2

Let's say I've got a nested dictionary of the form:

{'geo': {'bgcolor': 'white','lakecolor': 'white','caxis': {'gridcolor': 'white', 'linecolor': 'white',}},
 'title': {'x': 0.05},
 'yaxis': {'automargin': True,'linecolor': 'white','zerolinecolor': 'white','zerolinewidth': 2}
 }

How can you work your way through that dict and make a list of each complete key path that contains the value 'white'? Using a function defined by user jfs in the post Search for a value in a nested dictionary python lets you check whether or not 'white' occurs at least one time and also returns the path:

# dictionary
    d={'geo': {'bgcolor': 'white','lakecolor': 'white','caxis': {'gridcolor': 'white', 'linecolor': 'white',}},
    'title': {'x': 0.05},
    'yaxis': {'automargin': True,'linecolor': 'white','ticks': '','zerolinecolor': 'white','zerolinewidth': 2}
  }

# function:
def getpath(nested_dict, value, prepath=()):
    for k, v in nested_dict.items():
        path = prepath + (k,)
        if v == value: # found value
            return path
        elif hasattr(v, 'items'): # v is a dict
            p = getpath(v, value, path) # recursive call
            if p is not None:
                return p
getpath(d,'white')

# out:
('geo', 'bgcolor')

But 'white' occurs other places too, like in :

1. d['geo']['lakecolor']

2: d['geo']['caxis']['gridcolor']

3: d['yaxis']['linecolor']

How can I make sure that the function finds all paths?

I've tried applying the function above until it returns none while eliminating found paths one by one, but that quickly turned into an ugly mess.

Thank you for any suggestions!

5

This is a perfect use case to write a generator:

def find_paths(haystack, needle):
    if haystack == needle:
        yield ()
    if not isinstance(haystack, dict):
        return
    for key, val in haystack.items():
        for subpath in find_paths(val, needle):
            yield (key, *subpath)

You can use it as follows:

d = {
    'geo': {'bgcolor': 'white','lakecolor': 'white','caxis': {'gridcolor': 'white', 'linecolor': 'white',}},
    'title': {'x': 0.05},
    'yaxis': {'automargin': True,'linecolor': 'white','ticks': '','zerolinecolor': 'white','zerolinewidth': 2}
}

# you can iterate over the paths directly...
for path in find_paths(d, 'white'):
    print('found at path: ', path)

# ...or you can collect them into a list:
paths = list(find_paths(d, 'white'))
print('found at paths: ' + repr(paths))

The generator approach has the advantage that it doesn't need to create an object to keep all paths in memory at once; they can be processed one by one and immediately discarded. In this case, the memory savings would be rather modest, but in others they may be significant. Also, if a loop iterating over a generator is terminated early, the generator is not going to keep searching for more paths that would be later discarded anyway.

  • Great answer! Welcome to the forum by the way. I'm really looking forward to you future contributions! – vestland Dec 3 '19 at 11:04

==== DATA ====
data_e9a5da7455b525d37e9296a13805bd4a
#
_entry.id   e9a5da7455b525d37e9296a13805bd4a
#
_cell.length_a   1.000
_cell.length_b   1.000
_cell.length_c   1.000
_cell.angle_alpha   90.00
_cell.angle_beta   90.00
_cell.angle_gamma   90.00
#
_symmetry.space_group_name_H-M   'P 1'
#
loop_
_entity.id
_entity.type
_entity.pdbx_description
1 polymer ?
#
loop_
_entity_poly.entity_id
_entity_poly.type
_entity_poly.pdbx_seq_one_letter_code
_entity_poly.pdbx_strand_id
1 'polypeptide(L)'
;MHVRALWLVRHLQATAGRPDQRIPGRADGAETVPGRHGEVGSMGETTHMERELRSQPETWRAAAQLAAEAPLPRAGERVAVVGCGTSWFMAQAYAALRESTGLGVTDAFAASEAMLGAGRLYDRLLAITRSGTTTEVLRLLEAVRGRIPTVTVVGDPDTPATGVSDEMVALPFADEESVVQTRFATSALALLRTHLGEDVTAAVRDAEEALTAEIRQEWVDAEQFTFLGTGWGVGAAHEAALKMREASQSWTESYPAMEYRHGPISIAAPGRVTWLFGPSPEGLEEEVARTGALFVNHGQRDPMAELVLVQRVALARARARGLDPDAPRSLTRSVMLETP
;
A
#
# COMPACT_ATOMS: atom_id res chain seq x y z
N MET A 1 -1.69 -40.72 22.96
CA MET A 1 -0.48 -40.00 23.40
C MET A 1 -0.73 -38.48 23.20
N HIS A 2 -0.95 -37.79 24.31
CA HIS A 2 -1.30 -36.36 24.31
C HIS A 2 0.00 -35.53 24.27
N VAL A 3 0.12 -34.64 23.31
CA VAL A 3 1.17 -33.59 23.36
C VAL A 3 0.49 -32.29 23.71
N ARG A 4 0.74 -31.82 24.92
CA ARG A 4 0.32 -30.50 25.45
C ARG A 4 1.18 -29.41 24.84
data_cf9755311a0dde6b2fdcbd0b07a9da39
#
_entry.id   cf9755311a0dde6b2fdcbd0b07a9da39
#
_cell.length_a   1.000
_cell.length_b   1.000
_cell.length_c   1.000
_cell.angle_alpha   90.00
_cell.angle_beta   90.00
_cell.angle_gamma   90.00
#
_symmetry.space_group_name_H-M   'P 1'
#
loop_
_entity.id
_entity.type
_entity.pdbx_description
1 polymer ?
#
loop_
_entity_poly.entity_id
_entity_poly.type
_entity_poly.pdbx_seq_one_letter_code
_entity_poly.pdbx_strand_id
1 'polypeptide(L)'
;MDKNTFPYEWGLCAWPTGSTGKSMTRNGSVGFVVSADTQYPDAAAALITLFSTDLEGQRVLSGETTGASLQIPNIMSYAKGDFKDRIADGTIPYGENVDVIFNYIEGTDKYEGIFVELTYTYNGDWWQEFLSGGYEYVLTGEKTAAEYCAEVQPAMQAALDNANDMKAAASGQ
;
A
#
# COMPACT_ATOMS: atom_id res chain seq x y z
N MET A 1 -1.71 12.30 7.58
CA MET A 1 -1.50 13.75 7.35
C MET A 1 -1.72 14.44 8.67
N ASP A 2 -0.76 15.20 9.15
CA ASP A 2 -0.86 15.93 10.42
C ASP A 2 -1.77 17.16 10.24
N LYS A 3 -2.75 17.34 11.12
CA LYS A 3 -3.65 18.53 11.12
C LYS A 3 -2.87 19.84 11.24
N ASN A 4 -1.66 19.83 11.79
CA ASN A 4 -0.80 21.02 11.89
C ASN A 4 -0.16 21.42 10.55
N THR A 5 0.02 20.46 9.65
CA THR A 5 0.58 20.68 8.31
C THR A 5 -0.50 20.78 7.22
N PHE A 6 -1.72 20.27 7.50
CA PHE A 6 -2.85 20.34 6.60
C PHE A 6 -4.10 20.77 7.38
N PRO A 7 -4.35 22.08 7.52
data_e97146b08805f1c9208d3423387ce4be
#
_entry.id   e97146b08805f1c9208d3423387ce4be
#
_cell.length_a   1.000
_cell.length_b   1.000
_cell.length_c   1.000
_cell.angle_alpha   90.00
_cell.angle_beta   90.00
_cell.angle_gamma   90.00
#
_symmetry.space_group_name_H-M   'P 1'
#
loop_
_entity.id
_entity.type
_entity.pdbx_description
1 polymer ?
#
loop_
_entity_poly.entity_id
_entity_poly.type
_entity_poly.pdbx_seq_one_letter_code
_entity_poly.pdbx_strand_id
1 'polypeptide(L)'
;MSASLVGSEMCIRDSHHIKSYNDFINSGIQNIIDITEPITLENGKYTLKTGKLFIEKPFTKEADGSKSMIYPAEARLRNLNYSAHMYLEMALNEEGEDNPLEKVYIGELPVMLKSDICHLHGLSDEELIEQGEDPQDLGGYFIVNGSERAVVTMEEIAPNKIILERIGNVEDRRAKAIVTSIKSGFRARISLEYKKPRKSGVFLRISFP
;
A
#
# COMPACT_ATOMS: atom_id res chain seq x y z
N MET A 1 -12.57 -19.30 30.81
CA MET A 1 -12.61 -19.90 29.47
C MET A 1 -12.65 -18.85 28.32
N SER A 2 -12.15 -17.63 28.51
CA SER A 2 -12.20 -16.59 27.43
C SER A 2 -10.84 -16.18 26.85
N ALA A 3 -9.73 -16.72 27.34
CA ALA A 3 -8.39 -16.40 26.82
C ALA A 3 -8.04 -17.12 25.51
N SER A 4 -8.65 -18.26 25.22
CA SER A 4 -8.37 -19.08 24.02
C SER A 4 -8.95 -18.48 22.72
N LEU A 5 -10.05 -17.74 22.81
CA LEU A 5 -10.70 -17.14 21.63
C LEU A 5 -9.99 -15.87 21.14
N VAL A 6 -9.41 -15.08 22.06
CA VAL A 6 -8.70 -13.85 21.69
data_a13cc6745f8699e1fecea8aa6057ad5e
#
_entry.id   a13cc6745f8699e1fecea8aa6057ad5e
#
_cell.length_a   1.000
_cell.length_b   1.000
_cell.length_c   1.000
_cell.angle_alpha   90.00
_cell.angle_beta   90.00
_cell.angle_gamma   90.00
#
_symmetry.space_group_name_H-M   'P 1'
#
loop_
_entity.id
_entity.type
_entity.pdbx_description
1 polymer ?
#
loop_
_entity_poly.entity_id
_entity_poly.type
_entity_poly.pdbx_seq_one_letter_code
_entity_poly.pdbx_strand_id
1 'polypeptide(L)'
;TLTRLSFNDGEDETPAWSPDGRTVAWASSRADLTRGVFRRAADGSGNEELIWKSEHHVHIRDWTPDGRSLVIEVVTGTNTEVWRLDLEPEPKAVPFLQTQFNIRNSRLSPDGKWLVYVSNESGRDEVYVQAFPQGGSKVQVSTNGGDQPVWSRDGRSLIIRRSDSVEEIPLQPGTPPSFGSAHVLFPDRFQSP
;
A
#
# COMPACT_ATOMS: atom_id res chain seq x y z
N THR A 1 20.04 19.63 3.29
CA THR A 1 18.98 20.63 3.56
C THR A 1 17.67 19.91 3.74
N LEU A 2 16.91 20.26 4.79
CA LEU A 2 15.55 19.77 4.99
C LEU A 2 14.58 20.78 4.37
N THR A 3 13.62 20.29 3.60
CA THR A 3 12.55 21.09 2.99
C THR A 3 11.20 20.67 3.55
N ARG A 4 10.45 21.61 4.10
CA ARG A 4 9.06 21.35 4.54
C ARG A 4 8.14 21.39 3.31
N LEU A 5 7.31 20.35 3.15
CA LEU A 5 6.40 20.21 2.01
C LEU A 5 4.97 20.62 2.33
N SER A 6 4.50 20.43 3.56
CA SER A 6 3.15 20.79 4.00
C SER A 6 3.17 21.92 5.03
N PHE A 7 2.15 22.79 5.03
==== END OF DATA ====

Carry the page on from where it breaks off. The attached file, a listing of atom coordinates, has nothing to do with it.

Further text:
1

just transform your function so it returns a list and don't return when something is found. Just add to/extend the list

def getpath(nested_dict, value, prepath=()):
    p = []
    for k, v in nested_dict.items():
        path = prepath + (k,)
        if v == value: # found value
            p.append(path)
        elif hasattr(v, 'items'): # v is a dict
            p += getpath(v, value, path) # recursive call
    return p

with your input data, this produces (order may vary depending on python versions where dictionaries are unordered):

[('yaxis', 'linecolor'), ('yaxis', 'zerolinecolor'), ('geo', 'lakecolor'), 
('geo', 'caxis', 'linecolor'), ('geo', 'caxis', 'gridcolor'), ('geo', 'bgcolor')]
0

Returning is what makes the result incomplete. Instead of returning, use a separate list to track your paths. I'm using list cur_list here, and returning it at the very end of the loop:

d = {
  'geo': {'bgcolor': 'white',
         'caxis': {'gridcolor': 'white', 'linecolor': 'white'},
         'lakecolor': 'white'},
  'title': {'x': 0.05},
  'yaxis': {'automargin': True,
           'linecolor': 'white',
           'ticks': '',
           'zerolinecolor': 'white',
           'zerolinewidth': 2}
}

cur_list = []

def getpath(nested_dict, value, prepath=()):
    for k, v in nested_dict.items():
        path = prepath + (k,)
        if v == value: # found value
            cur_list.append(path)
        elif isinstance(v, dict): # v is a dict
            p = getpath(v, value, path, cur_list) # recursive call
            if p is not None:
                cur_list.append(p)

getpath(d,'white')
print(cur_list)


# RESULT:
# [('geo', 'bgcolor'), ('geo', 'caxis', 'gridcolor'), ('geo', 'caxis', 'linecolor'), ('geo', 'lakecolor'), ('yaxis', 'linecolor'), ('yaxis', 'zerolinecolor')]
  • well, it doesn't work for me. I get self referenced lists because you're using a mutable argument that accumulates, also you're appending lists not elements: [('yaxis', 'linecolor'), ('yaxis', 'zerolinecolor'), [...], [...], ('geo', 'caxis', 'linecolor'), ('geo', 'caxis', 'gridcolor'), [...], ('geo', 'lakecolor'), ('geo', 'bgcolor'), [...]] – Jean-François Fabre Dec 2 '19 at 21:05
  • I took cur_list out of the definition and made it external again. – JacobIRR Dec 2 '19 at 21:12

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